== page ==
On behalf of the Konrad-Adenauer-Stiftung I would like to warmly welcome you to this event today.
At the very beginning I need to point out that this is my first visit to South Africa and that the 25-year anniversary of the speech delivered by the former State President FW de Klerk on 2 February 1990 before the South African Parliament and our joint event with the FW de Klerk Foundation today are indeed a very pleasant occasion for this journey. Thank you very much for inviting me to address you here in Cape Town today.
This conference focuses on the beginning of a new chapter in the history of South Africa in 1990, opened by the speech held by FW de Klerk on 2 February 1990. The year 1990 was a milestone also in the history of Germany. It was in that very same year that the GDR joined the constitution of the Federal Republic of Germany and thus the separation of Germany that had been effected after World War II came to an end. The people of the former GDR had courageously fought for freedom and democracy. After the fall of the wall in November 1989, re-unification was achieved one year later on 3 October 1990, a political objective that had been upheld by Christian democrats such as Konrad Adenauer and Helmut Kohl, even in times when others in East and West had long accepted the separation as a given fact.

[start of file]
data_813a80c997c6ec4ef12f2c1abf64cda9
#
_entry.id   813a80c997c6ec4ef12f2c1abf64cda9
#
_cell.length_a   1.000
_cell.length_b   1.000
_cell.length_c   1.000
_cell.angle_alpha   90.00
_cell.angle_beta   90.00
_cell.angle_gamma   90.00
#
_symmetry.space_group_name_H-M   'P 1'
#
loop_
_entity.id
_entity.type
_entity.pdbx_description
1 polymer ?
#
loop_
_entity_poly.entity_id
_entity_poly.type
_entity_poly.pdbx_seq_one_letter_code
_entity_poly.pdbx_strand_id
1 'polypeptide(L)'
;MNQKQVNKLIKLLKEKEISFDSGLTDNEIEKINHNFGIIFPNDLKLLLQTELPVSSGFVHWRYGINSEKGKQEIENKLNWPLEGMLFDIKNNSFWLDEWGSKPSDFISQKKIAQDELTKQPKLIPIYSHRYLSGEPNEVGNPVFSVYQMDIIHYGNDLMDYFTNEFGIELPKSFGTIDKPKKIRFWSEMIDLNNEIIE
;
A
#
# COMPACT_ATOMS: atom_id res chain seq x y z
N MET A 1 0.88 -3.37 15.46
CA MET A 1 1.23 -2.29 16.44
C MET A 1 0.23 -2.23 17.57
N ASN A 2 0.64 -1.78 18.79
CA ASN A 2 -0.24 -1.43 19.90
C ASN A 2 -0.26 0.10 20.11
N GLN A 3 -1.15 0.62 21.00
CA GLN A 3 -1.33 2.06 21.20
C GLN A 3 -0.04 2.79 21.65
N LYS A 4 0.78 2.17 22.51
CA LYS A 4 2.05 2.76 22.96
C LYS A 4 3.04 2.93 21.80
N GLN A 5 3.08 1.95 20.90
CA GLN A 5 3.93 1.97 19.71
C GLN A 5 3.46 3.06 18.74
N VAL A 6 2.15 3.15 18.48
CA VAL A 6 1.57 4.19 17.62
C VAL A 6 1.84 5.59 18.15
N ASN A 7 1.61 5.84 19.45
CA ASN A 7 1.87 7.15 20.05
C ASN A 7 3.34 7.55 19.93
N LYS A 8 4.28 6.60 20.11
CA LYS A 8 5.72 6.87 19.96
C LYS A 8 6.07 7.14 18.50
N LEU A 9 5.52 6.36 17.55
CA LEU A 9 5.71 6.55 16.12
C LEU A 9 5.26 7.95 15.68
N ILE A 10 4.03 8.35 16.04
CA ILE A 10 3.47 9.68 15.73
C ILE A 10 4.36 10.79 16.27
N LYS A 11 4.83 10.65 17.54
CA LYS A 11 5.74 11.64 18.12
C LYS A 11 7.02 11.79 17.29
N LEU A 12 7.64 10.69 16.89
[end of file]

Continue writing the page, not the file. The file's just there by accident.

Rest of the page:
In unified Germany we then had to work hard to ensure that the living conditions in both parts of Germany would be on a par. We needed patience and great trust in politics – and, of course, also convincing, responsible political leadership. Today, 70 years after the end of World War II and 25 years after German re-unification we can say with pride that we have succeeded in achieving unity and that united Germany has again become a leading power in Europe. We have also succeeded – and this was a very challenging task – to break down walls in the heads of people, so that Germany today is not only politically and economically united, but also socially and culturally. The citizens of South Africa – and in particular the youth – must learn that they, too, will only have a good future if they work together in mutual respect. It would be very daring to attempt drawing a parallel between the political and social developments of countries as different as South Africa and Germany. But we can rightfully say that both countries have made great achievements in the past 25 years. I am delighted that political roleplayers who have significantly and successfully contributed to South Africa being a democratic state under the rule of law today are among us at this conference.
Things could also have turned out very differently. I remember vividly that besides the euphoria in Germany over the end of apartheid, very concerned voices were heard that questioned whether South Africa would embark into a peaceful future. If we do wish to draw a parallel between the events of those days in South Africa and Germany, then we may say that the re-unification of Germany as well as the political change in South Africa were perceived by many as a step into the unknown, as one of the major and incalculable challenges in the history of our respective countries.